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Orphan Barrel Indigo's Hour




Whiskey Review: Orphan Barrel Indigo’s Hour

Tasting Notes:

An 18-year-old American bourbon distilled in Indiana, aged in Kentucky, and bottled in Tennessee. Bottled at 45% ABV and priced at $225.
There’s a nice moderate amber color in this glass, with well-defined legs and viscosity.
This bourbon’s nose up front features a lot of vanilla and caramel, showcasing secondary notes of cinnamon, oak, a subtle hint of black pepper, dark chocolate, and warming spices.
So what’s going on here in the palate is just ok. You notice a good amount of oak overshadowing an accompanying vanilla note. Beyond this, there’s some green apple, cinnamon, sour Jolly Ranchers, bubble gum, and a subtle drop of black pepper.
The finish on this is decent but not overly exciting, lingering with a bit of sweetness for a while.
Orphan Barrel’s Indigo Hour holds up decently for an 18-year-old bourbon, but given its age statement, it’s not in the stellar category. Things are off here and there enough to make it one of my least favorite Orphan Barrel offerings.
Orphan Barrel Indigo's Hour review
We review Orphan Barrel Indigo’s Hour, an 18-year-old American bourbon distilled in Indiana, aged in Kentucky, and bottled in Tennessee. (image via Diageo)

Editor’s Note: We received a review sample of this whiskey from the brand. However, in accordance with our editorial policies, this has not influenced the outcome of our review in any way.

Orphan Barrel has long been a brand for spirits giant Diageo to compete in the space of collectible American whiskeys (mostly bourbon) often dominated by Heaven Hill and Buffalo Trace. So-called “nearly forgotten barrels of delicious whiskey” find their way into more pricey offerings, often with age statements pushing the higher end of what bourbon can normally be enjoyed without becoming an oak bomb due to overaging in barrel.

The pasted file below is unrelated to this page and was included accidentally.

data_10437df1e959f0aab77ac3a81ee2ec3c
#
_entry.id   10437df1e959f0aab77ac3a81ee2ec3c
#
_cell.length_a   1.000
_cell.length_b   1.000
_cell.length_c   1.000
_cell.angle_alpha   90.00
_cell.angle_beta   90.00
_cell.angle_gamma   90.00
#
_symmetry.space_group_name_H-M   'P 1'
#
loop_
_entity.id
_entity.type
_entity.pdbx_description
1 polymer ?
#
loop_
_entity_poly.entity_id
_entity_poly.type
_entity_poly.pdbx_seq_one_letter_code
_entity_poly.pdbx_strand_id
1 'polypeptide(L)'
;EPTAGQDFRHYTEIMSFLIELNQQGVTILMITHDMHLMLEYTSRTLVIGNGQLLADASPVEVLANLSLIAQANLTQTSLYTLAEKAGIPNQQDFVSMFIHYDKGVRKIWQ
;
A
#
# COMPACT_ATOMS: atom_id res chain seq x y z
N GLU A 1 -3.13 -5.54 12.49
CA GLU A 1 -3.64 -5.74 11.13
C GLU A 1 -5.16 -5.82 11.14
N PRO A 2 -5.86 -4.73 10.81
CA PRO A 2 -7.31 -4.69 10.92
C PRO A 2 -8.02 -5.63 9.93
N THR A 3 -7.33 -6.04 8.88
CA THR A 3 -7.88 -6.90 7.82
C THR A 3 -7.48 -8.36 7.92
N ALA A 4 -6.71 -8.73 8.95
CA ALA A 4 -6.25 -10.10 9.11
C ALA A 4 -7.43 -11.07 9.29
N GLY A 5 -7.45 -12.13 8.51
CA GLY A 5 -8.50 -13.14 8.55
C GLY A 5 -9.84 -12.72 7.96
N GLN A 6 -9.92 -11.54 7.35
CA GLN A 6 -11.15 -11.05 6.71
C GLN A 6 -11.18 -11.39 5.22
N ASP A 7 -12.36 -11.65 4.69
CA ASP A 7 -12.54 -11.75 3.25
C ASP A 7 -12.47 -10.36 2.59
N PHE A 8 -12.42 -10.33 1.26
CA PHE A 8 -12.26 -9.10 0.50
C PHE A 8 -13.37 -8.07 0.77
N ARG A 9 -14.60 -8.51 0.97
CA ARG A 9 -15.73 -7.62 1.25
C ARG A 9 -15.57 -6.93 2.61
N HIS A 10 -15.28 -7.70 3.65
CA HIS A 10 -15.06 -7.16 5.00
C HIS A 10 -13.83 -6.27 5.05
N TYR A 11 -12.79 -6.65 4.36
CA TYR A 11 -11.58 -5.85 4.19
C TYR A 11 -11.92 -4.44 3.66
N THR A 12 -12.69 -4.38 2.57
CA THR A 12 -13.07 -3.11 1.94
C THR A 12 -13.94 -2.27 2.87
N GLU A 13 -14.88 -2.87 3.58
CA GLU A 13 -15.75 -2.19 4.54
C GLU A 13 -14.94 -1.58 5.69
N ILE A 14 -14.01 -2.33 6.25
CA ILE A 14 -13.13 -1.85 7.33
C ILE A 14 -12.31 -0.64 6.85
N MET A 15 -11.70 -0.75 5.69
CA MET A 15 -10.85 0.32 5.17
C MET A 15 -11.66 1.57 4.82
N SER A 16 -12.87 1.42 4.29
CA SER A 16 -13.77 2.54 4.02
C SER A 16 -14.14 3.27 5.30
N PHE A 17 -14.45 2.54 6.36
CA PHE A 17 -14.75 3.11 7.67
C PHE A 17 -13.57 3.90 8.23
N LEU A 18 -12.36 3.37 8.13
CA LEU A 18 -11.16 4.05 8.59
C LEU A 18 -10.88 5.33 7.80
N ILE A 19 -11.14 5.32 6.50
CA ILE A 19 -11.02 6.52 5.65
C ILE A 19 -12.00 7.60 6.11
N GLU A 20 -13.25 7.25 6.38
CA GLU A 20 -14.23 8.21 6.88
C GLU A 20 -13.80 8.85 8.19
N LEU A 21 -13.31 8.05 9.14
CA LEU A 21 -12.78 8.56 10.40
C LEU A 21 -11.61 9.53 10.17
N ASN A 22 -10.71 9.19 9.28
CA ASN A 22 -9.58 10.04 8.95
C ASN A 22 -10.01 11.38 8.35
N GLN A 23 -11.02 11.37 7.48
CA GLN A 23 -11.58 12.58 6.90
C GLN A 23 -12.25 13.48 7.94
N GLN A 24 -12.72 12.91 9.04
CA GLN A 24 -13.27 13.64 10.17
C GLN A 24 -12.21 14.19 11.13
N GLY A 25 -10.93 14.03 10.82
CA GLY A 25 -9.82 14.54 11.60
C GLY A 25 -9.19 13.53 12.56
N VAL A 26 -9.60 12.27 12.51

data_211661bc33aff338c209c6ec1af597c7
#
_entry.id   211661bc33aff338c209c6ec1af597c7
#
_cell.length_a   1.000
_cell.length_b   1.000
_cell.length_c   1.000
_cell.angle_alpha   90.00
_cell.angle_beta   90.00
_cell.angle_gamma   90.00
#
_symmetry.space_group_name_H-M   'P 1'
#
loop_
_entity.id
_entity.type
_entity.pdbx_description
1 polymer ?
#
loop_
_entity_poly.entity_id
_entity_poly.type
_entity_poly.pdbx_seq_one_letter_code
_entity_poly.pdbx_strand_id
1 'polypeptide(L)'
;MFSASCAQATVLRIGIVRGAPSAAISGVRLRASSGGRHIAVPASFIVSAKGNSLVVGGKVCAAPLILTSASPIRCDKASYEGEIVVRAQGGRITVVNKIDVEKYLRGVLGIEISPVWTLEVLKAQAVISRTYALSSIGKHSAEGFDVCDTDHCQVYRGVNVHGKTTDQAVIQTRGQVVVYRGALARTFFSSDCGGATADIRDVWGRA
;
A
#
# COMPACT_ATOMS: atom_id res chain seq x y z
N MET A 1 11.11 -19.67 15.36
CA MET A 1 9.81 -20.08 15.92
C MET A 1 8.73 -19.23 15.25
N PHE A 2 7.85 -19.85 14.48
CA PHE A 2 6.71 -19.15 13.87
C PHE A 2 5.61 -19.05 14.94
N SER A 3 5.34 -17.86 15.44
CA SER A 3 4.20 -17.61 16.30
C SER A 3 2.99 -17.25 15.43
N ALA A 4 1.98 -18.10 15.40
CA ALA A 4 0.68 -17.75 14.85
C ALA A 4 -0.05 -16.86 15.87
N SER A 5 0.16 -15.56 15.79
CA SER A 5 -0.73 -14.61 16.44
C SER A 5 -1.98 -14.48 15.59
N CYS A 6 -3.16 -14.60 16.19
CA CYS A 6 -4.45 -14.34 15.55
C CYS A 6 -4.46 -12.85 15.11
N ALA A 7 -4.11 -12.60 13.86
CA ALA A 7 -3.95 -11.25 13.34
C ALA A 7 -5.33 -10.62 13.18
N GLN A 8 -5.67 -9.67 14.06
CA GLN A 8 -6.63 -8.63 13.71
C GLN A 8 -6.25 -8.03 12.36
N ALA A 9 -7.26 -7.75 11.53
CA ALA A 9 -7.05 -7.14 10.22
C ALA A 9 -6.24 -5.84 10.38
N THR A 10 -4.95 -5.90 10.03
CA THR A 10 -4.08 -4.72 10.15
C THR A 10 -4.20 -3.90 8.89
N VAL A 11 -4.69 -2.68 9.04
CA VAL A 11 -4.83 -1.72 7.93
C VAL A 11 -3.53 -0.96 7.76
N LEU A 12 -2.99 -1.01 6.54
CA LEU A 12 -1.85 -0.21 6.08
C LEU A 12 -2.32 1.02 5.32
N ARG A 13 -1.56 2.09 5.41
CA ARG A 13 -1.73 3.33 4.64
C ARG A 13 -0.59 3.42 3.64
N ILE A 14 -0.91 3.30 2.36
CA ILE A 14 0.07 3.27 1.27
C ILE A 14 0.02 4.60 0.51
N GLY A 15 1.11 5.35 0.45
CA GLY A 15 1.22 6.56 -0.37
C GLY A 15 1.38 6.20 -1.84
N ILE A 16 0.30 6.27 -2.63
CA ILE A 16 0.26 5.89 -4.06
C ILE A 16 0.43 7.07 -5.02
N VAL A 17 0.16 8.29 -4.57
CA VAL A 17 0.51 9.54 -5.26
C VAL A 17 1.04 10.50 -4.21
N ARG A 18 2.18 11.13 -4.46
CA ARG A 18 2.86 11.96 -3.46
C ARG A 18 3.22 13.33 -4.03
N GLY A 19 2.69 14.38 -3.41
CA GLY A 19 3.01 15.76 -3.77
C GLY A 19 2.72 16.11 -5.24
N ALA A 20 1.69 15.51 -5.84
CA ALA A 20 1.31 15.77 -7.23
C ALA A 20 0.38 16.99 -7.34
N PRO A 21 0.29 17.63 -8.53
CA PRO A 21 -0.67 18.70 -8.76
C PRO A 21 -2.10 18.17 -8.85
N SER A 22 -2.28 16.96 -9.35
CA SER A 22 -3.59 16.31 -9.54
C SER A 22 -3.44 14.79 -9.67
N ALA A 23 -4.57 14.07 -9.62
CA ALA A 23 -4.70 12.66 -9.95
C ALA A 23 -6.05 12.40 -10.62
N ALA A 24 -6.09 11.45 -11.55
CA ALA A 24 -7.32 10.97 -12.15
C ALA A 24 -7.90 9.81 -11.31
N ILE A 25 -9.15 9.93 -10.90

The Orphan Barrel project for Diageo is run out of Tullahoma, Tennessee, which plays host to Cascade Hollow Distilling, also known as the home of George Dickel (another Diageo brand).

What’s in the bottle

The latest Orphan Barrel offering to hit the market, and the subject of this review, is Indigo’s Hour. This one is a bit of a curiosity in that it is an 18-year-old bourbon with three states under its belt during its production lifespan. It was distilled in Indiana (likely MGP), aged in Kentucky (likely at Stitzel Weller), and bottled in Tennessee (Cascade Hollow).

Produced from a mash bill of 68% corn, 28% rye, and 4% malt, it was aged in new charred white oak barrels before being bottled at 45% ABV.

The bottle design, as noted by Diageo, “pays homage to the spirit’s origin story – drawing inspiration from the crops, flora and fauna native to the heartlands of America’s whiskey regions. The spirit animal is the Pipevine Swallowtail, the most colorful butterfly to call Indiana home, where this rare whiskey is distilled. Part of the label was inspired by The Witches Tree, a legendary maple tree found in Louisville, KY just a few minutes away from where Indigo’s Hour was aged. The landscapes depicted in the background were inspired by the creek that sits amongst the rivers and marshlands in Cascade Hollow, Tullahoma, Tennessee, where Indigo’s Hour was bottled.”

“Indigo’s Hour is perfect for those who appreciate the complex flavors and craft behind American-bourbon making,” said Diageo Master Blender Andrew Mackay when it was released. “Its liquid and bottle label symbolizes how the Orphan Barrel collection continues to evolve from its predecessors, making it a true collectible for those who appreciate fine spirits and rare whiskies.”

Indigo’s Hour is priced at $225 per 750 ml bottle and was made in “only one highly-limited batch.” The name was inspired “by the time of day, which we call Indigo’s Hour, between dusk and dark when the sky is at its most beautiful.”

Nino Kilgore-Marchetti

Nino Kilgore-Marchetti is the former founder of The Whiskey Wash, an award-winning whiskey lifestyle website dedicated to informing and entertaining consumers about whisk(e)y globally. As a whisk(e)y journalist, expert, and judge, he has written extensively about the subject, been interviewed in various media outlets, and provided tasting input on many whiskeys at competitions.

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